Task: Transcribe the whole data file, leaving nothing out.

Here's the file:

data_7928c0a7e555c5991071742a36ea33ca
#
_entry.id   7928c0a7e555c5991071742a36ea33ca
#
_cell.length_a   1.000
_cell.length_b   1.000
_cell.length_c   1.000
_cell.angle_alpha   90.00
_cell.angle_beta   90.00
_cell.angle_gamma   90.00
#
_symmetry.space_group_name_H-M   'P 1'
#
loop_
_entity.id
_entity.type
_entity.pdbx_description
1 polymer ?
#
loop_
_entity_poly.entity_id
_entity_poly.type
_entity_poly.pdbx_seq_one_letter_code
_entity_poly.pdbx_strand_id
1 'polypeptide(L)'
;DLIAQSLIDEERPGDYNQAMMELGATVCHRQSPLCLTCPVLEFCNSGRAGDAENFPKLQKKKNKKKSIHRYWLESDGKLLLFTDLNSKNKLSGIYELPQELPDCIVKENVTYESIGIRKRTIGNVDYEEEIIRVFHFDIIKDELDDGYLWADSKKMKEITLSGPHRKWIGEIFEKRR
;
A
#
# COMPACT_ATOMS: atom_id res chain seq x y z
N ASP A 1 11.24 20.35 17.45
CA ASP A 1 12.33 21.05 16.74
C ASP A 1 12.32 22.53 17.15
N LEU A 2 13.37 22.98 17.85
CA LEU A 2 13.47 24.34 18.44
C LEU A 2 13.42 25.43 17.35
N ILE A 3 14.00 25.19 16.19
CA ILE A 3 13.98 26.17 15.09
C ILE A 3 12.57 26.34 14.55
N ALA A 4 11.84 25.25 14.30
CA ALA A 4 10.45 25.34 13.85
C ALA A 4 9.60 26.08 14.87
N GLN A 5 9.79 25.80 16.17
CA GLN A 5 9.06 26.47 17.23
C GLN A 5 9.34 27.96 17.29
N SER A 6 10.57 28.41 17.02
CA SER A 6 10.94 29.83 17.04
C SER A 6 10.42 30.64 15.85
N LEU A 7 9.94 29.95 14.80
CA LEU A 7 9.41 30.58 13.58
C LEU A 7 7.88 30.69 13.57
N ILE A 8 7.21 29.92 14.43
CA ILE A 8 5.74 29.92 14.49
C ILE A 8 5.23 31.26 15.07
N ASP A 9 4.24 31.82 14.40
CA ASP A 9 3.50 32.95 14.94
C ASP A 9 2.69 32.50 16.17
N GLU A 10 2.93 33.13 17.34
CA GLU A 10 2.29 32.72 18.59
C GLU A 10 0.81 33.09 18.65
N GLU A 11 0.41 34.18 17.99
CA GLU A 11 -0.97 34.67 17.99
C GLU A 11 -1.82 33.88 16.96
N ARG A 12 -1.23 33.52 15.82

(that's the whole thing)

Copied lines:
data_7928c0a7e555c5991071742a36ea33ca
#
_entry.id   7928c0a7e555c5991071742a36ea33ca
#
_cell.length_a   1.000
_cell.length_b   1.000
_cell.length_c   1.000
_cell.angle_alpha   90.00
_cell.angle_beta   90.00
_cell.angle_gamma   90.00
#
_symmetry.space_group_name_H-M   'P 1'
#
loop_
_entity.id
_entity.type
_entity.pdbx_description
1 polymer ?
#
loop_
_entity_poly.entity_id
_entity_poly.type
_entity_poly.pdbx_seq_one_letter_code
_entity_poly.pdbx_strand_id
1 'polypeptide(L)'
;DLIAQSLIDEERPGDYNQAMMELGATVCHRQSPLCLTCPVLEFCNSGRAGDAENFPKLQKKKNKKKSIHRYWLESDGKLLLFTDLNSKNKLSGIYELPQELPDCIVKENVTYESIGIRKRTIGNVDYEEEIIRVFHFDIIKDELDDGYLWADSKKMKEITLSGPHRKWIGEIFEKRR
;
A
#
# COMPACT_ATOMS: atom_id res chain seq x y z
N ASP A 1 11.24 20.35 17.45
CA ASP A 1 12.33 21.05 16.74
C ASP A 1 12.32 22.53 17.15
N LEU A 2 13.37 22.98 17.85
CA LEU A 2 13.47 24.34 18.44
C LEU A 2 13.42 25.43 17.35
N ILE A 3 14.00 25.19 16.19
CA ILE A 3 13.98 26.17 15.09
C ILE A 3 12.57 26.34 14.55
N ALA A 4 11.84 25.25 14.30
CA ALA A 4 10.45 25.34 13.85
C ALA A 4 9.60 26.08 14.87
N GLN A 5 9.79 25.80 16.17
CA GLN A 5 9.06 26.47 17.23
C GLN A 5 9.34 27.96 17.29
N SER A 6 10.57 28.41 17.02
CA SER A 6 10.94 29.83 17.04
C SER A 6 10.42 30.64 15.85
N LEU A 7 9.94 29.95 14.80
CA LEU A 7 9.41 30.58 13.58
C LEU A 7 7.88 30.69 13.57
N ILE A 8 7.21 29.92 14.43
CA ILE A 8 5.74 29.92 14.49
C ILE A 8 5.23 31.26 15.07
N ASP A 9 4.24 31.82 14.40
CA ASP A 9 3.50 32.95 14.94
C ASP A 9 2.69 32.50 16.17
N GLU A 10 2.93 33.13 17.34
CA GLU A 10 2.29 32.72 18.59
C GLU A 10 0.81 33.09 18.65
N GLU A 11 0.41 34.18 17.99
CA GLU A 11 -0.97 34.67 17.99
C GLU A 11 -1.82 33.88 16.96
N ARG A 12 -1.23 33.52 15.82